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Interview with Victoria Cannon - the evolution of 'junior lawyers'



The JLD speaks to Victoria Cannon about her experience as a junior lawyer, the change in culture for paralegals, trainees and NQs, and what firms could do better.


  1. How would you summarise your experience of being a junior lawyer?


I was a junior lawyer at 34, having had a previous career with HMRC and studying part time to gain legal qualifications. I always felt a little older as a junior lawyer and therefore did not engage with junior lawyers or events as I probably should have. When I trained, the culture was a lot different than it is now and not for the better. I dare not leave the office before my principal, which meant that sometimes, I would leave after 8pm. There was an unwritten rule that you should complete all tasks in one day, which often meant working well into the early hours. This was an accepted culture. 

I did not feel that I could challenge my principal and I felt so grateful for having the opportunity that I did not exercise my thoughts, just knuckled down until I qualified. Post-qualification, I stayed with the firm where I trained but I could not escape my trainee role, so I left taking on a full caseload in a high street practice, without any help in a family context. 3 years later, I set up my own business. 


I probably did not take enough time to appreciate my role as a junior lawyer, I was too eager to advance, probably due to being an older lawyer. There were disadvantages in the 2000s for junior lawyers.  Expectations were high in terms of work, and as a trainee I felt very low in the pecking order, lower than support staff. However, it certainly changed the way that I thought about developing junior lawyers in the future, ensuring that they are valued, included and exposed to all levels of work.

 

2. If you had been leading your department at the time of being a junior lawyer, what changes would you have made to your training or day-to-day role?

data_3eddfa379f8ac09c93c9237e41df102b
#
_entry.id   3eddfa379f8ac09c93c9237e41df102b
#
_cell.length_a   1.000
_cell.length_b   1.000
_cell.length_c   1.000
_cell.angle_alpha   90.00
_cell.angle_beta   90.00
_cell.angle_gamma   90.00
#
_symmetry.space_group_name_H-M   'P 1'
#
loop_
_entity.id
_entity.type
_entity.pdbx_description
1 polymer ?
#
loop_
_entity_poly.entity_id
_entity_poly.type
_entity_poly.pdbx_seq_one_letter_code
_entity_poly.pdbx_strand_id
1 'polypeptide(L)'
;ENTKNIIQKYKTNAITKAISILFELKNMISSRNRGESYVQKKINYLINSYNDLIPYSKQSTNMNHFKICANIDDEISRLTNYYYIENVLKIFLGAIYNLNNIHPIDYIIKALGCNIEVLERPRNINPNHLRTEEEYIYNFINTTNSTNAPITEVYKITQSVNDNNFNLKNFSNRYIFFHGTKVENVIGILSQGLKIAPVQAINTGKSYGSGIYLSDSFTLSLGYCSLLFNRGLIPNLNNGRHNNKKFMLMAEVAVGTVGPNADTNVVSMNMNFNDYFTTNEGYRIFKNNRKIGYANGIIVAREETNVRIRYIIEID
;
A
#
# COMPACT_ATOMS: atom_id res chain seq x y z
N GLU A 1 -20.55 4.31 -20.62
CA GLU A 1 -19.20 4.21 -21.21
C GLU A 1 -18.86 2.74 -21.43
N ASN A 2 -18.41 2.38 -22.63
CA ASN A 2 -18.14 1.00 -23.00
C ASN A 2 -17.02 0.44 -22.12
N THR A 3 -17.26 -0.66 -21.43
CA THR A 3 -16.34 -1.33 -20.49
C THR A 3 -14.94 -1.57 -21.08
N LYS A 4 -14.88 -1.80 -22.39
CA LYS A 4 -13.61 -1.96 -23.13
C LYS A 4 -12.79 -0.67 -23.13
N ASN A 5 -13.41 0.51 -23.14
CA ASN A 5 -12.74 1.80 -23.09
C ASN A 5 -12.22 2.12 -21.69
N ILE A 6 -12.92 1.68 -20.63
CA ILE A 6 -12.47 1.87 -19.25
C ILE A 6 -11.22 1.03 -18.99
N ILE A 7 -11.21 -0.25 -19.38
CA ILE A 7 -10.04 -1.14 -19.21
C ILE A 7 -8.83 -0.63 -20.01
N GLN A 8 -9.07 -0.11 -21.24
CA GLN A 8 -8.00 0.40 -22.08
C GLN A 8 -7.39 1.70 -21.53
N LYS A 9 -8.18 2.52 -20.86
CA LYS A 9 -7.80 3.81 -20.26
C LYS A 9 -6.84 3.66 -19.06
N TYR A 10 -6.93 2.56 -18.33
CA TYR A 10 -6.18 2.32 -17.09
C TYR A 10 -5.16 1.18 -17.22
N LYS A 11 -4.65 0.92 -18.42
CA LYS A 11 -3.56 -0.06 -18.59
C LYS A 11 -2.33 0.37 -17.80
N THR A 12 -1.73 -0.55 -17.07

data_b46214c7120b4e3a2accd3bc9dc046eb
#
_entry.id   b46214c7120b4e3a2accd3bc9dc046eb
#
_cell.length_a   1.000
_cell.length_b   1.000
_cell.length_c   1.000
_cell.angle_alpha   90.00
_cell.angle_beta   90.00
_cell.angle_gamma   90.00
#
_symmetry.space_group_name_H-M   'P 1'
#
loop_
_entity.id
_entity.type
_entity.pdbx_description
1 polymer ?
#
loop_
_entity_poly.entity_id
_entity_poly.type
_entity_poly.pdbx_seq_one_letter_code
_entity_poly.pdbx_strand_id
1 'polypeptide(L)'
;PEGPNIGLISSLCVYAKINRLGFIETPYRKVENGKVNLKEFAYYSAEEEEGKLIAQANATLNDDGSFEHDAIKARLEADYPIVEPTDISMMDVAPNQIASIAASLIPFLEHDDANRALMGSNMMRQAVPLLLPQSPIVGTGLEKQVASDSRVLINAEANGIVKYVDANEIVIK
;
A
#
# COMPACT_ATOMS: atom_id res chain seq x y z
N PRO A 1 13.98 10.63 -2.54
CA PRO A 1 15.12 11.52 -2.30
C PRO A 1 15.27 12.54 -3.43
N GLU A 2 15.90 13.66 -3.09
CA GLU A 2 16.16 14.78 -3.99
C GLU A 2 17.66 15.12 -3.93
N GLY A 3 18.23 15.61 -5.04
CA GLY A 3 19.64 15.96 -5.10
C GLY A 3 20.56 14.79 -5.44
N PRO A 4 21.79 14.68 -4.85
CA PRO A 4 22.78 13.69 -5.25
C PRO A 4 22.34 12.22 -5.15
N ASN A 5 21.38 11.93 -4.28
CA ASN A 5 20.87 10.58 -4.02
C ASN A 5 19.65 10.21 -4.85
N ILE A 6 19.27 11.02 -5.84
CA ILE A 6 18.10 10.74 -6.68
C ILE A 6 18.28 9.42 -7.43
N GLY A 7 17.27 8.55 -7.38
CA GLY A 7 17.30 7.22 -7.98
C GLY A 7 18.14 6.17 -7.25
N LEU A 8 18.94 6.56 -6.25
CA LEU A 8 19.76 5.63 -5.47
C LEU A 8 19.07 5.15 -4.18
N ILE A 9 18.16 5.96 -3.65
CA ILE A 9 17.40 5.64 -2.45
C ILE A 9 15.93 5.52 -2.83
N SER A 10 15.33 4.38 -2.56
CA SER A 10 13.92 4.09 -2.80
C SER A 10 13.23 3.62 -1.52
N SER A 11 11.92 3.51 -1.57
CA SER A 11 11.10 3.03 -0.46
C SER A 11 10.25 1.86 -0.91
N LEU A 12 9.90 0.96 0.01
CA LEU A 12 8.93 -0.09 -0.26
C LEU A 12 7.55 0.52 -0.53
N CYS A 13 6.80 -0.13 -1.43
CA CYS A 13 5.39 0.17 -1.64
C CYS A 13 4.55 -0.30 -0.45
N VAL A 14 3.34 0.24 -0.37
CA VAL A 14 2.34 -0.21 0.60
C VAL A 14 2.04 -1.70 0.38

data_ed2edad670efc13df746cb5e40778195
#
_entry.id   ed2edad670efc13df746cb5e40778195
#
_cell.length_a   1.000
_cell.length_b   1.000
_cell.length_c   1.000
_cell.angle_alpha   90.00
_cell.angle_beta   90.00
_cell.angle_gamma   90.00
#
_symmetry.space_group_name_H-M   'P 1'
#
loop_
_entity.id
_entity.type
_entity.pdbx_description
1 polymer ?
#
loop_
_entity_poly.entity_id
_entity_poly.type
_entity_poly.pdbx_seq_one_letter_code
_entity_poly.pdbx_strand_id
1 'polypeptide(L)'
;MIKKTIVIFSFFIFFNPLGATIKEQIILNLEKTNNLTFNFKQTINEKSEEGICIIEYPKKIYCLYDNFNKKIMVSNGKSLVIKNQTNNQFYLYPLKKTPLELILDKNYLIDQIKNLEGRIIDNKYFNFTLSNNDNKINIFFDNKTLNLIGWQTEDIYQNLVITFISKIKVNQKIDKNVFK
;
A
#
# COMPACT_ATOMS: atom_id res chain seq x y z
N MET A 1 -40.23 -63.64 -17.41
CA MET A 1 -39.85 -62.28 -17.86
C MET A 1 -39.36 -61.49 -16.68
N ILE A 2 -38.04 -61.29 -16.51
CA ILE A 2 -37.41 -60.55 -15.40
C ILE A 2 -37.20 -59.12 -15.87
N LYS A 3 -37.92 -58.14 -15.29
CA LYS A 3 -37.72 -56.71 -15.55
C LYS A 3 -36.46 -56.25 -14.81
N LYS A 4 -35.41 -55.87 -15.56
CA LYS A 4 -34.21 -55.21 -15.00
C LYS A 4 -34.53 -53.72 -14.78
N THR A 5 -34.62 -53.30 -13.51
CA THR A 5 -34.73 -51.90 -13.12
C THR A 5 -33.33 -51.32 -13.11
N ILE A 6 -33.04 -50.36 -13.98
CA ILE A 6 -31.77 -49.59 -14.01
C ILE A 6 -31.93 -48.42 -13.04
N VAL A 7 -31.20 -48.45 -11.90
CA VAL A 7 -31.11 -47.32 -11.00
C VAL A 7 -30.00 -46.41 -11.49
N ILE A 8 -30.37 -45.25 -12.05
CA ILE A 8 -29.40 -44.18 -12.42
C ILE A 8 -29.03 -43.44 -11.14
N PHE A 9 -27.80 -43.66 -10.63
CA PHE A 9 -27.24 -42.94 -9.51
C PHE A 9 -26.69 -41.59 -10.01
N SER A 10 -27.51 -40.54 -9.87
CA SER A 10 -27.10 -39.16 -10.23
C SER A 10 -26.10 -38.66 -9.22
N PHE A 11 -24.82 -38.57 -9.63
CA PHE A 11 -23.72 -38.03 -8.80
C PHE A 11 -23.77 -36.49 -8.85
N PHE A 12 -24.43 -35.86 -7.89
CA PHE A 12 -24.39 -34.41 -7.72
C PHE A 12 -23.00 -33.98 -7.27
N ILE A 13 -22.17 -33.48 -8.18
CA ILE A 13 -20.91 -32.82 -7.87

I would have included the junior lawyers in all levels of work, not just routine low value work. I would insist that junior lawyers are introduced early to cost considerations, targets and business development. This will prepare them for the future, as they grow into their career paths and learn the needs of the team. Being aware of illness or stress and doing something about it and encouraging good mental health.


3. What do you think the main priorities of junior lawyers are now? (i.e. hybrid working, pay, training, succession etc).

Hybrid working, so they can avoid the commute and recharge during the week. To feel they are trusted to get the job done, so they have the freedom to conduct the role as they wish (providing they work within agreed parameters). To ensure they are involved in case decisions, so that they have involvement in strategy discussions. To earn a decent wage and have insight into their future role and the expectations upon them.     

  

4. What are the main traits that firms continue to practice, that may persuade junior lawyers to look elsewhere?

 

Rigid working patterns. Not valuing their contributions or rewarding them with recognition and remuneration. Lack of clear progression paths. A lack of involvement in the team’s future plans, with no ownership/recognition of their contribution. 

 

5. What incentives are firms offering that appear to be working with retaining junior talent?

 

Good training to include involvement with Business Development. Satisfactory pay. Hybrid working patterns. Trust and involvement with team strategy. Clear progressions paths.

 

6. Do you think there is anything that firms aren’t offering currently, that could improve the culture for junior lawyers?

A support network from more senior lawyers - perhaps a counselling or support service from more experienced lawyers, where a junior lawyer could access potentially anonymous guidance.

 

7. Is there anything that you learnt or reflected upon after your time as a junior lawyer, that you wish you’d been aware of earlier in your career?

 

You should be able to say no, or 'this is a little too much' and 'can you give me a reasonable timeframe' - without thinking that this will adversely affect your career. 

8. Do you have a particularly proud moment or success from your time as a trainee/NQ?

 

Qualifying at age 37!

9. Was there a ‘bad day’ or experience in your career that you continue to remember from being a trainee/NQ?

 

Numerous as a trainee.  My 'place' improved and I was more accepted as a NQ. Being sent to Court with numerous boxes and told I can sit with Counsel to hear a case.  My principal then turning up after I had carted the boxes there to say they will now take over.  Therefore, I was just a carthorse.


I saw 5 - 8 new clients in a day and was expected to set them up with client care letters by the next days to be checked. This happened regularly and I completed the tasks each time with 7am to 8pm days in the office.

My files being kicked on the floor by secretaries when they passed. This changed when I qualified.

Sat at the end of the room by an open door, continually cold but never complaining and working with several chest infections and illnesses throughout this time.



Victoria is a Partner and Head of Family Law at Hugh James. To contact her, please email family@hughjames.com.

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